Level, level with the ground The Towers do lie Which with their golden, glitt’ring tops Pierced out to the sky.
Where were gates no gates are now, The ways unknown, Where the press of friars did pass While far her fame was known.
Owls do scrike where the sweetest hymns Lately were sung, Toads and serpents hold their dens Where the palmers did throng.
Weep, weep, O Walsingham, Whose days are nights, Blessings turned to blasphemies, Holy deeds to dispites.
Sin is where our Lady sat, Heaven turned to hell; Satan sits where our Lord did sway, Walsingham, oh, farewell!

St. Philip Howard would spend 10 years incarcerated in the Tower of London until his death of dysentery in 1595. His own body, itself a holy shrine, had been ruined by the same anti-Catholic fanaticism that had desecrated and destroyed the ancient shrine of Our Lady in Walsingham. His eternal reward for such an embrace of suffering for the Faith is to be united with the Blessed Virgin in the eternal shrine in heaven of which she is the queen. This being so, we might be tempted to see St. John Henry Newman’s poem, “The Pilgrim Queen,” as a postscript to “The Ballad of Walsingham,” signifying not merely the Virgin’s exile from England following the Tudor Terror but her prophesied return.

“The Pilgrim Queen” begins with the Virgin herself taking up the plaintive cry of “The Ballad of Walsingham” for the destruction wrought by Henry VIII:

“Here I sit desolate,” sweetly said she,
“Though I’m a queen, and my name is Marie:
Robbers have rifled my garden and store,
Foes they have stolen my heir from my bower.

The Pilgrim Queen, recalling English history in the centuries following the Reformation, speaks of the power of the Puritans in the 17th century who said they could keep her Son “far better than I,” placing him in a “palace of ice, hard and cold as were they.” After this Puritan palace had “all melted away,” the people of England had bartered her Son for “the spice of the desert” and the “gold of the stream,” choosing mercantile materialism over the pearl of great price:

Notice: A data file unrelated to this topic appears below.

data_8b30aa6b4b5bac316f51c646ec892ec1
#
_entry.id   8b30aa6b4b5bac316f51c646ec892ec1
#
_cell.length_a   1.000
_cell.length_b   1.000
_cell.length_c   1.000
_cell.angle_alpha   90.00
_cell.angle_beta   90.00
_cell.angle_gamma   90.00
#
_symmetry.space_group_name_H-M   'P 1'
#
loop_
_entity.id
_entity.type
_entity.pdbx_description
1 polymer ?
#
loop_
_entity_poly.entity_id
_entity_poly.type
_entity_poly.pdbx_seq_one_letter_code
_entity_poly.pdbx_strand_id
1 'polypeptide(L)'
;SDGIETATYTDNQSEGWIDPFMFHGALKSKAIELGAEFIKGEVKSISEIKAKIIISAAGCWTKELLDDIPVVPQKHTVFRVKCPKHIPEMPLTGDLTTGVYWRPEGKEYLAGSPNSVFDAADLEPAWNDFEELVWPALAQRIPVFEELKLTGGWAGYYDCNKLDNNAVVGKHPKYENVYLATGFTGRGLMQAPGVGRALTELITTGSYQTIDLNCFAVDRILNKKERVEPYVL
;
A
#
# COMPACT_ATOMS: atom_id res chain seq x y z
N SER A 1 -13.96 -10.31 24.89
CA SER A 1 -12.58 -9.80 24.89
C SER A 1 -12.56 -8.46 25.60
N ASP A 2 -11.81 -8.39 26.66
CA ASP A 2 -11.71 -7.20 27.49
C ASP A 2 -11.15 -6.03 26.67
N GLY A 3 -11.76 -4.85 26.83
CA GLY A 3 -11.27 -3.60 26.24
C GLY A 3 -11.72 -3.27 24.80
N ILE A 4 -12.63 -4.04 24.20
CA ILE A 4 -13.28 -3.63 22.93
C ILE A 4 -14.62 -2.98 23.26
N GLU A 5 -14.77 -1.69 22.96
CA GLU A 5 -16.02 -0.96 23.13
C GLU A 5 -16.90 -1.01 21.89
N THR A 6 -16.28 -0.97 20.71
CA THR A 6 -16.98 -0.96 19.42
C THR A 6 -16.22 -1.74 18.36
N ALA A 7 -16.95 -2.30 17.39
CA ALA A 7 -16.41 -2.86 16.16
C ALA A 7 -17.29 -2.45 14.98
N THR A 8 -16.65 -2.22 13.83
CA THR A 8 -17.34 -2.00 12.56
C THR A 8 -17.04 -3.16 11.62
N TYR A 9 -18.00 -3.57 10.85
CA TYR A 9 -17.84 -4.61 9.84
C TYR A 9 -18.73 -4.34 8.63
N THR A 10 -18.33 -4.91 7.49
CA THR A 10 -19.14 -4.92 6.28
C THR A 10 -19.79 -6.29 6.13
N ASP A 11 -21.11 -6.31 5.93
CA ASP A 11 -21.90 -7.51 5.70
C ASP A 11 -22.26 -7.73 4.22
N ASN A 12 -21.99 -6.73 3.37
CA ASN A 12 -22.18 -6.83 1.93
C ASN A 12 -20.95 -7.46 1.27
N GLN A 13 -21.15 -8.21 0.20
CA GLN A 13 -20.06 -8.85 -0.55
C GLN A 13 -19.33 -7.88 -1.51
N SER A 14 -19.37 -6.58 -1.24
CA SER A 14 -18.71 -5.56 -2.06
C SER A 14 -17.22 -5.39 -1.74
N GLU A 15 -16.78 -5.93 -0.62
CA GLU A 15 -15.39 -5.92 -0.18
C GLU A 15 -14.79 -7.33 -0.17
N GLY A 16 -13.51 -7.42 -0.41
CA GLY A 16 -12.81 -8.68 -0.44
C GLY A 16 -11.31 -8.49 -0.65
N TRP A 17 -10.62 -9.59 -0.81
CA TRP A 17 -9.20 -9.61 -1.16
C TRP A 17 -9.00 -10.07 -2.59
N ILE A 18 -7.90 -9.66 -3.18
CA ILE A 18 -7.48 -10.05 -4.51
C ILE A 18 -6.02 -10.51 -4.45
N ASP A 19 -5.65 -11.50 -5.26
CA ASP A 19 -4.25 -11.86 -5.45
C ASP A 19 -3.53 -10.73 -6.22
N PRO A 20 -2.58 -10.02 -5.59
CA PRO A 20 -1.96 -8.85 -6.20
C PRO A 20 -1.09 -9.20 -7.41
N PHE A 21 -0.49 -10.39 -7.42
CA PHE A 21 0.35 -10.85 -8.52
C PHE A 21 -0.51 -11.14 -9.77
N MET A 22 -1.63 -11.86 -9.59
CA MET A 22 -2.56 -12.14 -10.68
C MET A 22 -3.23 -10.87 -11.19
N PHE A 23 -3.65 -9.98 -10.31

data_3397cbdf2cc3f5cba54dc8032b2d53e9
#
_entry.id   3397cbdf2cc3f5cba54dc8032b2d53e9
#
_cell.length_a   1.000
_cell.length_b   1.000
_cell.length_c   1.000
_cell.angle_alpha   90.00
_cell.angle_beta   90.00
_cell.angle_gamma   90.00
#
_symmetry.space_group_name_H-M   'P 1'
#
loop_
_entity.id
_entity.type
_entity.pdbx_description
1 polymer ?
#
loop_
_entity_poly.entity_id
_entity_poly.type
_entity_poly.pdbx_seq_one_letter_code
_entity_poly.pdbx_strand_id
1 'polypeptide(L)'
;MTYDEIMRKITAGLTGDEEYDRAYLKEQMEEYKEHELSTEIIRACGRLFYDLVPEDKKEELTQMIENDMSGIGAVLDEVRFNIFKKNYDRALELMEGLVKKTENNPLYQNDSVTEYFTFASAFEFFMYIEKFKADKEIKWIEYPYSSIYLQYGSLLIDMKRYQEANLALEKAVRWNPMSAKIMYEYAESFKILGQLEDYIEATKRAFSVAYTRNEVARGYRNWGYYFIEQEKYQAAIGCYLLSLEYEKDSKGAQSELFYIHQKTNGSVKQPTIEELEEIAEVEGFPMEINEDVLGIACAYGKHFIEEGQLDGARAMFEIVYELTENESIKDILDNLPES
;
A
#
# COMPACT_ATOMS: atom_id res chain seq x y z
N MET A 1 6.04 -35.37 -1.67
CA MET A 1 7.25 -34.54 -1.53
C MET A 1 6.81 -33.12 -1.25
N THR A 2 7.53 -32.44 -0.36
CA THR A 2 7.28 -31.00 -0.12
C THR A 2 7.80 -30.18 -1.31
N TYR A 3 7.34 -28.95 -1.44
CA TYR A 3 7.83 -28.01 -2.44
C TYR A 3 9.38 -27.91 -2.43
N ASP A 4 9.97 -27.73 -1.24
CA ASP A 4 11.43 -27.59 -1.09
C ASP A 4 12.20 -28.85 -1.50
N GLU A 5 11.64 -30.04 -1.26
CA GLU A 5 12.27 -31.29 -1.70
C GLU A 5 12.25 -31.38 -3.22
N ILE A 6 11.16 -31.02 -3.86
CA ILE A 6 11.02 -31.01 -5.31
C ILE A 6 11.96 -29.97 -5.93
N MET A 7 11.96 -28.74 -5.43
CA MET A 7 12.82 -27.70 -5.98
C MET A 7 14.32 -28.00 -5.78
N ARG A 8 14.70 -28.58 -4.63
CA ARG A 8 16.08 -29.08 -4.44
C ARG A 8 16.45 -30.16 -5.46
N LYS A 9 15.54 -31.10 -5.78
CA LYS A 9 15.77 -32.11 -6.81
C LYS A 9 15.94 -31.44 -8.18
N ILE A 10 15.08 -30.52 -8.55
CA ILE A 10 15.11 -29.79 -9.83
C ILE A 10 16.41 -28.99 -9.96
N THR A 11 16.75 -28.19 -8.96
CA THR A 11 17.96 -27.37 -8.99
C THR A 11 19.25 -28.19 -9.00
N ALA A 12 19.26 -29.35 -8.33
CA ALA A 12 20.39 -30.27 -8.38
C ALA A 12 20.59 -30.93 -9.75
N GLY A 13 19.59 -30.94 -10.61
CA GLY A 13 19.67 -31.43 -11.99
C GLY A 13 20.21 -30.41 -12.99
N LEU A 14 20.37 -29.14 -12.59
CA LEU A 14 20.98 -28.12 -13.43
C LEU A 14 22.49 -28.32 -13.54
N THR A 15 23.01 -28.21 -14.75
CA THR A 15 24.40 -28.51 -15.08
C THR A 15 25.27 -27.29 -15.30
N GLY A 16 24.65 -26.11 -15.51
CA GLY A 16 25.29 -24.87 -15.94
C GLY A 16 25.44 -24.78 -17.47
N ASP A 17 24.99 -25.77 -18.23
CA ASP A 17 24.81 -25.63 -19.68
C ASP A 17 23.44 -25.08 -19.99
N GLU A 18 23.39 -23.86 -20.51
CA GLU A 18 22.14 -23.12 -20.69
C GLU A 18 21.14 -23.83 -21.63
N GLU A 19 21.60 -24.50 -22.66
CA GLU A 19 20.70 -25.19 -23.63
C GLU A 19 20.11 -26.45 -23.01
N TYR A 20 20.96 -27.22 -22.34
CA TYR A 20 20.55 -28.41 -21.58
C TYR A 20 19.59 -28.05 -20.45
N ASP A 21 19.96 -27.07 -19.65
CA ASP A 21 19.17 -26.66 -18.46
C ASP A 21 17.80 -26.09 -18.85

And me they bid wander in weeds and alone,
In this green merry land which once was my own.

This sad and sorry scenario would appear to be the unhappy ending for England, this most distressful country which has sent her true Queen into exile. And yet John Henry Newman, England’s most recently canonized saint, prophesies in the final lines of his poem the Return of the Queen:

I look’d on that Lady, and out from her eyes
Came the deep glowing blue of Italy’s skies;
And she raised up her head and she smiled, as a Queen
On the day of her crowning, so bland and serene.
“A moment,” she said, “and the dead shall revive;
The giants are failing, the Saints are alive;
I am coming to rescue my home and my reign,
And Peter and Philip are close in my train.”

These two poems by two of England’s saints serve as beacons of light and hope in the gloom of the death culture. They lament that the world, like Dante at the beginning of The Divine Comedy, is lost in the Dark Wood. They show that, like Dante, the world is in dire need of the inspirational goodness of the saints and the beauty of their witness. They also illustrate that the world is very much in need of the return of the queen whom the world’s wickedness has exiled. These two great poet-saints reveal that the pride of the world can only be defeated by the exaltation of the humble. This is, of course, the central message of that greatest of biblical poems, Our Lady’s Magnificat, a poem enunciated by a queen in her lowliness. It is perhaps fitting, therefore, that this brief discussion of Our Lady in literature should conclude with a reference to the Blessed Virgin’s own Magnificat, the finest of poems by a queen who is herself the greatest Poem that her Son, the Divine Poet, ever created.